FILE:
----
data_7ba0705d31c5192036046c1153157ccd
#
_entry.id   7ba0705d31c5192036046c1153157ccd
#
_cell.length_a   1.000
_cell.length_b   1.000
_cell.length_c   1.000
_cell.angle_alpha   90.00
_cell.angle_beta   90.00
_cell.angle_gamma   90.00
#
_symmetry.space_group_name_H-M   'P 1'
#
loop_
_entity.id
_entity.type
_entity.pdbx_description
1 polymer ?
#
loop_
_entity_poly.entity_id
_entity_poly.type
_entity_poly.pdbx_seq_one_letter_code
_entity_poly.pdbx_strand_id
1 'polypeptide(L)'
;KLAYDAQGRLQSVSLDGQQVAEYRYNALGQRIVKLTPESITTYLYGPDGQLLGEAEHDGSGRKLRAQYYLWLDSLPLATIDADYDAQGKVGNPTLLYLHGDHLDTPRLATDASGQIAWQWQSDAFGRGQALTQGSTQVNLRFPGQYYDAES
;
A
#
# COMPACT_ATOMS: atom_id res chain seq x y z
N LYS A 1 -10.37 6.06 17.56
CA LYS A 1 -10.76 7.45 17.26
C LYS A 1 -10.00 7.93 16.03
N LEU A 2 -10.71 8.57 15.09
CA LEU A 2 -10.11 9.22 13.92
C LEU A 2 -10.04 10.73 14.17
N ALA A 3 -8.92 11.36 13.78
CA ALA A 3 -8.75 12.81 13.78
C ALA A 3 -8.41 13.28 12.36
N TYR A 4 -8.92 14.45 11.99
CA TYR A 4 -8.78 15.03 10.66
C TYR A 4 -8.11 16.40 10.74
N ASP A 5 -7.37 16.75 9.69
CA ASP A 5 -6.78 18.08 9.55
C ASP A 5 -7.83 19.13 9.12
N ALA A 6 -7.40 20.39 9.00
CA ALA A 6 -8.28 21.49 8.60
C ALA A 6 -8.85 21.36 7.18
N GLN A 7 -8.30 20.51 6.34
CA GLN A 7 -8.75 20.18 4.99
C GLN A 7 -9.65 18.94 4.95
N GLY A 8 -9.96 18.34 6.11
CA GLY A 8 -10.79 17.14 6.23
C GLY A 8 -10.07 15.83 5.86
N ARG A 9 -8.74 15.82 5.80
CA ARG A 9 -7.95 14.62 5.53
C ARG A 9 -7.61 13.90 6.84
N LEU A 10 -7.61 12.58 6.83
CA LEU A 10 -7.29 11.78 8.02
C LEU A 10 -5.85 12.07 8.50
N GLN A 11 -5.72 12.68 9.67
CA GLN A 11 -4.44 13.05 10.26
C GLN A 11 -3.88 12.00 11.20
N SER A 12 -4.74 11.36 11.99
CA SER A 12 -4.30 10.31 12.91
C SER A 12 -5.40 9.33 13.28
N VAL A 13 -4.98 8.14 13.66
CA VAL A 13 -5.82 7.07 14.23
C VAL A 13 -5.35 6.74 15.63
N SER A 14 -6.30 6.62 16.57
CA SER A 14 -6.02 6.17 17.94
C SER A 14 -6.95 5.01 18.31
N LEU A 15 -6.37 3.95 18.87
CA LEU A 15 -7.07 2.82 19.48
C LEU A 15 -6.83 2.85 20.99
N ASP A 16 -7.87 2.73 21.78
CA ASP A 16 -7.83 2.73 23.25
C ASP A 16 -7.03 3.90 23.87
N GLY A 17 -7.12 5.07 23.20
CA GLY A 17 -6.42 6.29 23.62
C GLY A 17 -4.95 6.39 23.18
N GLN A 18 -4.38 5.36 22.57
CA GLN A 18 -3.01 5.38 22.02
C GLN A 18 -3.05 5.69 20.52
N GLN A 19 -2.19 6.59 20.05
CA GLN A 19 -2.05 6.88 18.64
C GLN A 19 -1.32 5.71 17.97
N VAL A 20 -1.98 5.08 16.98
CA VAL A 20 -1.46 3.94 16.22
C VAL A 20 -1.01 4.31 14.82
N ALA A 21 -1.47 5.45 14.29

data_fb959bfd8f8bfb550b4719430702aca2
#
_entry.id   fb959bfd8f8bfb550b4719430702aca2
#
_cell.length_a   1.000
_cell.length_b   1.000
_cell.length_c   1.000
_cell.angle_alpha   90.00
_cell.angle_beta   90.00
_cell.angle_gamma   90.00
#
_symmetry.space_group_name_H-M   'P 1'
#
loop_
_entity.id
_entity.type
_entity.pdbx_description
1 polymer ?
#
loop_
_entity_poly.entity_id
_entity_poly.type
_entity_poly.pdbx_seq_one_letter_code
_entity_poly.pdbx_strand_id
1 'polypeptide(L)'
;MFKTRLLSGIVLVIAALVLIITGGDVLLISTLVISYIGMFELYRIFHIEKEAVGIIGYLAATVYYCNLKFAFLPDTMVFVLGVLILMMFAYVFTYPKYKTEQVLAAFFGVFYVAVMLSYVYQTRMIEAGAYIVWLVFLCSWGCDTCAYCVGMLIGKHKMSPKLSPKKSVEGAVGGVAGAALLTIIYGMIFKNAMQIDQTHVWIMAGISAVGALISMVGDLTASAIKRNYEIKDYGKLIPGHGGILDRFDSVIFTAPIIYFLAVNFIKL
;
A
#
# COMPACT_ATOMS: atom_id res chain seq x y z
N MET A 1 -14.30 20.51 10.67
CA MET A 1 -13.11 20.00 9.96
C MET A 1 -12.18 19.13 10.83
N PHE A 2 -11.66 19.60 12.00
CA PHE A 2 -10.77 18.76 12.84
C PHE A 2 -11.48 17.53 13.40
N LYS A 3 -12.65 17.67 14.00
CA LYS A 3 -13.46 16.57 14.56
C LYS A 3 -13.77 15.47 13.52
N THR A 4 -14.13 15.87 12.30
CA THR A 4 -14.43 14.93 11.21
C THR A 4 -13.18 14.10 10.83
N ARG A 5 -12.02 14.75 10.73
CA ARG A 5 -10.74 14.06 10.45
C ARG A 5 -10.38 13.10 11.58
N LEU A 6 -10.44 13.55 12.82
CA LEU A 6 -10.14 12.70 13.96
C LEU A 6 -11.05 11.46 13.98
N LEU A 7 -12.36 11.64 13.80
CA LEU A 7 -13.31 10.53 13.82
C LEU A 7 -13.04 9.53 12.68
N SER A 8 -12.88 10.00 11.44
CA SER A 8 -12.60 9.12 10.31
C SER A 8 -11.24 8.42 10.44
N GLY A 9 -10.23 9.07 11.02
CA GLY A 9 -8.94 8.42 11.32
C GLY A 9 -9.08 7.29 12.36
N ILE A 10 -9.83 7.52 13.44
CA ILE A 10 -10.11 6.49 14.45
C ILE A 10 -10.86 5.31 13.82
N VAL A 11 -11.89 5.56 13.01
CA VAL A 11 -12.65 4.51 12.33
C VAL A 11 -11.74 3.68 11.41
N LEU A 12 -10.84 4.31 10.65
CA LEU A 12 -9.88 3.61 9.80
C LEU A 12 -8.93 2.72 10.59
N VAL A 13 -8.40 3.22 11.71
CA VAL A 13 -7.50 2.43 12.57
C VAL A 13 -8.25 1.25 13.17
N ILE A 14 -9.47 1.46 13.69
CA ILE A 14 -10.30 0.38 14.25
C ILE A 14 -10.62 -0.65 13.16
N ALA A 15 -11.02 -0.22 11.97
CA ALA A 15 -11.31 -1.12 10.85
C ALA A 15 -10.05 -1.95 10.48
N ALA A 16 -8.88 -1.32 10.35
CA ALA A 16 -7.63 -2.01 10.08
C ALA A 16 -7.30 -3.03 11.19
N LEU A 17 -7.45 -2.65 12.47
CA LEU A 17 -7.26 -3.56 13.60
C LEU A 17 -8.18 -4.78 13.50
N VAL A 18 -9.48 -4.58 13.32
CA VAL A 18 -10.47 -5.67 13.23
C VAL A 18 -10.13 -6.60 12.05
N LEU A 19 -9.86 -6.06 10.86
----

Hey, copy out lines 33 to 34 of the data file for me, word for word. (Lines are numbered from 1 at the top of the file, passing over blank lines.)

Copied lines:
C LYS A 1 -10.00 7.93 16.03
N LEU A 2 -10.71 8.57 15.09